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The Gvers plug-in is designed for use with Grails 1.3.2 and higher.

I created this plug-in to help me store previous versions of domain objects in
a separate table, letting me not have to worry with checking for a "deleted"
or "active" flag whenever presenting data but still having the ability to
recall what price an item sold for or what an address used to be on an account.
The idea is to provide similar functionality to Hibernate Envers, but 100%
implemented using GORM, Groovy, and Grails.

Gvers is designed to provide just a simple way to archive and access previous
versions of an object. If you need to do more complicated actions with your
archived instances other than simply retrieve them, Gvers will not be helpful.

How to use Gvers
1) Grab the from
2) Go to your grails project and run:
    grails install-plugin /path/to/zipfile/
3) Add "static audit = true" to any domain class you wish to have versioned.
   All persistent fields and collections will be versioned.
4) Use "save()" or "delete()" as normal when working with your domain objects
   to persist them. All the magic happens behind the scenes.

Gvers adds two methods to the audited domain classes: get(id, version) and

get(id, version) is intended to load a specific version # of an object based
upon it's id.

getLatest(id) will load the latest snapshot of an object with the specified
id (this is NOT necessarily the same as loading the original object from it's
regular database)

Both of these methods will return a snapshot of the object (or null if it
wasn't found or had been deleted). The object returned is of the same class
as the original object. All persistent fields, including collections, should
be populated appropriately (collections are populated non-lazily). You should
NOT call save or delete on this returned object as it WILL try to save or
delete the object in your regular table.

How are version #'s determined?
Gvers uses the version field added to all domain objects by GORM as the
revision (or version) number to store in the audit database. Since GORM
increments this field each time a change is made to the object, it represents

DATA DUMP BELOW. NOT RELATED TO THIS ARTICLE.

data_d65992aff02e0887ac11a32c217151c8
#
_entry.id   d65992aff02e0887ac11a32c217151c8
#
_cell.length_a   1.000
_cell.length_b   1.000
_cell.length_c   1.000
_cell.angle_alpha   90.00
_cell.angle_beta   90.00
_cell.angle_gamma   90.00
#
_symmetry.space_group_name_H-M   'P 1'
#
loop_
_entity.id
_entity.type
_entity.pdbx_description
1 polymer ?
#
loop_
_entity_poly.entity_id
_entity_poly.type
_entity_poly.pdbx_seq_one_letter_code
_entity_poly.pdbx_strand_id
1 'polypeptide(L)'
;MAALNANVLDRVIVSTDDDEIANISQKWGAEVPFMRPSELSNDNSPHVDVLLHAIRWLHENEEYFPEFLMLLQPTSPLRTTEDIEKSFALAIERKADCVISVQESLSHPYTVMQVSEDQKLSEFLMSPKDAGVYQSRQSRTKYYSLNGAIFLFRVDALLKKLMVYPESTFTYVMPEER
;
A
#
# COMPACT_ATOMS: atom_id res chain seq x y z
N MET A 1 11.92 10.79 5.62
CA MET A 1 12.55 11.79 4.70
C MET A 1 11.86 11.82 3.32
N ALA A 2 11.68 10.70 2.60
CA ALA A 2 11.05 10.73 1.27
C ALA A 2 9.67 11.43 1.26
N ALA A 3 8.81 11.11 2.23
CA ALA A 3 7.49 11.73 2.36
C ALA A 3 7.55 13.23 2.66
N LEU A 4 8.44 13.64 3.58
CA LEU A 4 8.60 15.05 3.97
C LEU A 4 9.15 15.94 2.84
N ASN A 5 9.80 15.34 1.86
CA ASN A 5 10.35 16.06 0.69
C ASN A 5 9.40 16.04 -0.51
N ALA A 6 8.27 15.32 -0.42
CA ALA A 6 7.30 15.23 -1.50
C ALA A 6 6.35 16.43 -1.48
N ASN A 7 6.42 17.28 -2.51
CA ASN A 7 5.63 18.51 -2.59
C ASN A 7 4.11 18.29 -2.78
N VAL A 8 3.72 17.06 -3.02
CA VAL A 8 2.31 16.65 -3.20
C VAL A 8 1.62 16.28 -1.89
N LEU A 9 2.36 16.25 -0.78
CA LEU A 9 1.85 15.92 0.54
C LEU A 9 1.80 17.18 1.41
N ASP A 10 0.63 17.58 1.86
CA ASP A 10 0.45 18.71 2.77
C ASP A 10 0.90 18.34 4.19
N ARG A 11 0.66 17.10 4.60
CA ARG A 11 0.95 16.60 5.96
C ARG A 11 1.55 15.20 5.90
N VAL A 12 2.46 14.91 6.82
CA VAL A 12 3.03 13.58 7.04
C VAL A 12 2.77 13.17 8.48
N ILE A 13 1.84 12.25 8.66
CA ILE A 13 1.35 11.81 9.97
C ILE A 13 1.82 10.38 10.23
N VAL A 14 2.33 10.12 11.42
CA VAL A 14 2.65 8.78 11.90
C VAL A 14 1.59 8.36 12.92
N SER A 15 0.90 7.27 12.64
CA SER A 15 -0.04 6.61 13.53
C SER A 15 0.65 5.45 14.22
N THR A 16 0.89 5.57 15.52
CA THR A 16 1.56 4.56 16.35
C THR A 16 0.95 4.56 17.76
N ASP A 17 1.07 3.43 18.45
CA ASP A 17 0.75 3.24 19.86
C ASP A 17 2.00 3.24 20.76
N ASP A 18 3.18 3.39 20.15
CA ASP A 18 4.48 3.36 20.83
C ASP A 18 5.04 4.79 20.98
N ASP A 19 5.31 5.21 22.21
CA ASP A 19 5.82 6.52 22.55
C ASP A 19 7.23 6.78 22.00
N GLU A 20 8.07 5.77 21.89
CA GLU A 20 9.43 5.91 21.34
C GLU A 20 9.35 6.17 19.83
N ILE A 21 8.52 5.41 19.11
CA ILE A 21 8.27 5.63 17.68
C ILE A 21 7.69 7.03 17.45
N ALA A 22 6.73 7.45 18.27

the number of changes made and makes for a reasonable revision number to
reference the object's past states by.

What Gvers can do
* Handle simple data types
* Handle enums
* Handle up to 1 level of inheritance
* Handle collections
* Handle embedded objects

What Gvers can't do
* Cannot handle domain objects with composite ids
* Cannot only version specific persistent fields
* Cannot handle domain objects with optimistic locking disabled
* Version #'s are not "global" like in envers. Each object has it's own
  version number that does not correspond with what else was changed in the
  same transaction.
* You can only query for past versions of an object. You cannot perform
  advanced queries on the older versions of objects (see "how it works" below)

A few words about collections
Versioning objects with collections is not trivial! The only way I could find
to do it "correctly" is to force new versions of any object that the object
being versioned touches (regardless of what side it's on in a collection) --
and to do that recursively! In any non-trivial database, this could result in
a snapshot of the entire database just because a single field was changed on
one object.

Obviously that isn't a workable solution. So I took a "lazy approach". Here's
how Gvers does it. Anytime GORM inserts/updates/deletes an object, Gvers will
version it. Gvers will delay versioning until objects that need to be inserted
have been inserted and assigned their id -- but Gvers won't "reversion"
something that GORM didn't touch.

For example. You have an Author (Thomas Payne) linked to a Book (Common Sense)
through a collection. Let's so both are already inserted and thus have been
versioned. Now say you change the book's title to "More Common Sense" and you
save that change. Most likely, GORM will only update the Book instance and the
Author won't be touched at all. If you do Book.getLatest(bookId), you'd see
the updated title of "More Common Sense" and the correct author being
referenced. However, since Author wasn't touched by GORM, if you call
Author.getLatest(authorId), the book it references will still be the original
version with a title of just "Common Sense". The next time GORM updates the
Author, the latest version of the collection elements would be referenced.

Here's how it works under-the-hood
A single table is added to your project via the domain class AuditTable. This
table stores ALL version entries. Basic information such as the time the
insert/update/delete was made, along with the current state of the object
being versioned are saved here. Objects are stored as a JSON representation.
You cannot query this table for specific fields of an object or use more
advanced search criteria because the objects are stored in JSON. Gvers is
intended to provide an archive to access old versions of an object, not to do
more specific analysis. If you need more than access to a reference version of
a single past object, then Gvers is probably not what you need.

Feel free to contact me via email:

Version history
 0.1 - 06/25/10 - Initial release


Plug-in for grails to enable auditing/versioning of domain objects




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